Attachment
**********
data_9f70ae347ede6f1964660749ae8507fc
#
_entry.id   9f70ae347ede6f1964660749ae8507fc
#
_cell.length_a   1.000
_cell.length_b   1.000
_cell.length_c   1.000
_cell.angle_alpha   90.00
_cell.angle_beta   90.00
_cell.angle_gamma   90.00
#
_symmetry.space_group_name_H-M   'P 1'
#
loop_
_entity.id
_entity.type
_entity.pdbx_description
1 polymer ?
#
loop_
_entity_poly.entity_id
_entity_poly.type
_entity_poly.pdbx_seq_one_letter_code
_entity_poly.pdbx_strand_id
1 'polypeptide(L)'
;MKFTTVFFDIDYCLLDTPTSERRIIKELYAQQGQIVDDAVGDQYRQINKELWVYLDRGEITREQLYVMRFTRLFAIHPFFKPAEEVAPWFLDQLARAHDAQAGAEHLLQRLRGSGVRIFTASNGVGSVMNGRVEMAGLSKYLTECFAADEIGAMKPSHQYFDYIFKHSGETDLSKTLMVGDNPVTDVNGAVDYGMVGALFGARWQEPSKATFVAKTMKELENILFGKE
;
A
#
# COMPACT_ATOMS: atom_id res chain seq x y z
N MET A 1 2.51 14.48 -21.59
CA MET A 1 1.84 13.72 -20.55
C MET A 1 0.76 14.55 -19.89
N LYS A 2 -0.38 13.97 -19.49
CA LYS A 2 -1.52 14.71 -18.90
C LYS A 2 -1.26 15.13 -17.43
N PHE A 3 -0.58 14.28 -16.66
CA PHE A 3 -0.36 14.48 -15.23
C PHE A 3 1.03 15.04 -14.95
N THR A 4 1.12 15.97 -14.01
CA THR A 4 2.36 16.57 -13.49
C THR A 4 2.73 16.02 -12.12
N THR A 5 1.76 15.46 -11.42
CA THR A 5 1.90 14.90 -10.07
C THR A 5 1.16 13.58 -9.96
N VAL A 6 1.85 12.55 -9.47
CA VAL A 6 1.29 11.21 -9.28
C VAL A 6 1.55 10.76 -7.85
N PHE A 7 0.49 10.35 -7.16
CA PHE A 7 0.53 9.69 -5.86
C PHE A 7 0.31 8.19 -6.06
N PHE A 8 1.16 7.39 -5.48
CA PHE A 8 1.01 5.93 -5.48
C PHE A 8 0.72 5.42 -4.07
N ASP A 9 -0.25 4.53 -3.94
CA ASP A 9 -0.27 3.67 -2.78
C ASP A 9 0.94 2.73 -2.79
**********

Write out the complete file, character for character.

data_9f70ae347ede6f1964660749ae8507fc
#
_entry.id   9f70ae347ede6f1964660749ae8507fc
#
_cell.length_a   1.000
_cell.length_b   1.000
_cell.length_c   1.000
_cell.angle_alpha   90.00
_cell.angle_beta   90.00
_cell.angle_gamma   90.00
#
_symmetry.space_group_name_H-M   'P 1'
#
loop_
_entity.id
_entity.type
_entity.pdbx_description
1 polymer ?
#
loop_
_entity_poly.entity_id
_entity_poly.type
_entity_poly.pdbx_seq_one_letter_code
_entity_poly.pdbx_strand_id
1 'polypeptide(L)'
;MKFTTVFFDIDYCLLDTPTSERRIIKELYAQQGQIVDDAVGDQYRQINKELWVYLDRGEITREQLYVMRFTRLFAIHPFFKPAEEVAPWFLDQLARAHDAQAGAEHLLQRLRGSGVRIFTASNGVGSVMNGRVEMAGLSKYLTECFAADEIGAMKPSHQYFDYIFKHSGETDLSKTLMVGDNPVTDVNGAVDYGMVGALFGARWQEPSKATFVAKTMKELENILFGKE
;
A
#
# COMPACT_ATOMS: atom_id res chain seq x y z
N MET A 1 2.51 14.48 -21.59
CA MET A 1 1.84 13.72 -20.55
C MET A 1 0.76 14.55 -19.89
N LYS A 2 -0.38 13.97 -19.49
CA LYS A 2 -1.52 14.71 -18.90
C LYS A 2 -1.26 15.13 -17.43
N PHE A 3 -0.58 14.28 -16.66
CA PHE A 3 -0.36 14.48 -15.23
C PHE A 3 1.03 15.04 -14.95
N THR A 4 1.12 15.97 -14.01
CA THR A 4 2.36 16.57 -13.49
C THR A 4 2.73 16.02 -12.12
N THR A 5 1.76 15.46 -11.42
CA THR A 5 1.90 14.90 -10.07
C THR A 5 1.16 13.58 -9.96
N VAL A 6 1.85 12.55 -9.47
CA VAL A 6 1.29 11.21 -9.28
C VAL A 6 1.55 10.76 -7.85
N PHE A 7 0.49 10.35 -7.16
CA PHE A 7 0.53 9.69 -5.86
C PHE A 7 0.31 8.19 -6.06
N PHE A 8 1.16 7.39 -5.48
CA PHE A 8 1.01 5.93 -5.48
C PHE A 8 0.72 5.42 -4.07
N ASP A 9 -0.25 4.53 -3.94
CA ASP A 9 -0.27 3.67 -2.78
C ASP A 9 0.94 2.73 -2.79